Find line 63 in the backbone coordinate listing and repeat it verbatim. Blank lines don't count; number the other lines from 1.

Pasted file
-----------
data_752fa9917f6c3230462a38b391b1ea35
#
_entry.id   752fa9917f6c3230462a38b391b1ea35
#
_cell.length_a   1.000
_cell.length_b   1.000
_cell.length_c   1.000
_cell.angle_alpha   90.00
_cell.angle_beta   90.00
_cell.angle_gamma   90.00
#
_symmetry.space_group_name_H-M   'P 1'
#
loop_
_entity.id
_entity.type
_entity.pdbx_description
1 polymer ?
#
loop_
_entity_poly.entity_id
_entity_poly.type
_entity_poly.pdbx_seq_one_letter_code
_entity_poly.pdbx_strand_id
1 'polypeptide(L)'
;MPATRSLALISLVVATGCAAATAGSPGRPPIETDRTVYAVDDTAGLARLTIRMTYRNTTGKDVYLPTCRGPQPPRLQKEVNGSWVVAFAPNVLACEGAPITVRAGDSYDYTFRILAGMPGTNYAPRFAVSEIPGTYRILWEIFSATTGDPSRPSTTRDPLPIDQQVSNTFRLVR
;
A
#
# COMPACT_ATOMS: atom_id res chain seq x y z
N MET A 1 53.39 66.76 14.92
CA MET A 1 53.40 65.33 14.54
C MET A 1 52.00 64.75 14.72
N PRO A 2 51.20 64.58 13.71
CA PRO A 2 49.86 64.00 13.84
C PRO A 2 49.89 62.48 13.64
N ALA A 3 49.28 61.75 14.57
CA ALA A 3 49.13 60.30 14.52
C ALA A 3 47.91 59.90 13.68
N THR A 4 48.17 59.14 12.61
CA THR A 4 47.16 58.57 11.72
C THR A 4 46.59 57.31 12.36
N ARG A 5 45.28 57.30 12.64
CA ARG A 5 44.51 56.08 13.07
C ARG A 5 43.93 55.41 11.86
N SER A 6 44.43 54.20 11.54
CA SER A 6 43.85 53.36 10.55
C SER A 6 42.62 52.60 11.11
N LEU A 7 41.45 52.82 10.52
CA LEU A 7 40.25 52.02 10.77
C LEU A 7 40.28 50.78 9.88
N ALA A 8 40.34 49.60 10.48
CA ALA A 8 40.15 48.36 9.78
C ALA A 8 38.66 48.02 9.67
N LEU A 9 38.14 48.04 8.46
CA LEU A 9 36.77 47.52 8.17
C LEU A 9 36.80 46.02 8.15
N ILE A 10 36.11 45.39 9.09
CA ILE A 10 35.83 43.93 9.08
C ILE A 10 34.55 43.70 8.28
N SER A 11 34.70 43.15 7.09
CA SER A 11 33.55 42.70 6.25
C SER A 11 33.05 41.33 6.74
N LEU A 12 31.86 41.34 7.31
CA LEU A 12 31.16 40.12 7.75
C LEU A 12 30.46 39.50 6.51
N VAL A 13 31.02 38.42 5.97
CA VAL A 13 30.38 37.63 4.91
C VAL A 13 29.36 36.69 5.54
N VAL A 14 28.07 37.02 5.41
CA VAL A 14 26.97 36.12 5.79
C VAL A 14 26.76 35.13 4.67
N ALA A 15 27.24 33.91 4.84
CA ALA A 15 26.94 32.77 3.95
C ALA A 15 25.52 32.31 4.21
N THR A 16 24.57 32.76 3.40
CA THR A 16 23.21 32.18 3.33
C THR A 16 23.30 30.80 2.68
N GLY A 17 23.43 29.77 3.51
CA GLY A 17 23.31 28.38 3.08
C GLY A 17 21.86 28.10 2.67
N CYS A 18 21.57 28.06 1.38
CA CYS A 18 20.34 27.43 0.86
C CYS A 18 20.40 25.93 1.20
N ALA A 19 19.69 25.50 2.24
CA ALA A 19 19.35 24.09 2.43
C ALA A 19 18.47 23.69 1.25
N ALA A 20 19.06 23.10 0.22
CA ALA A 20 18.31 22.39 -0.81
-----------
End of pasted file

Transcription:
C SER A 11 33.05 41.33 6.74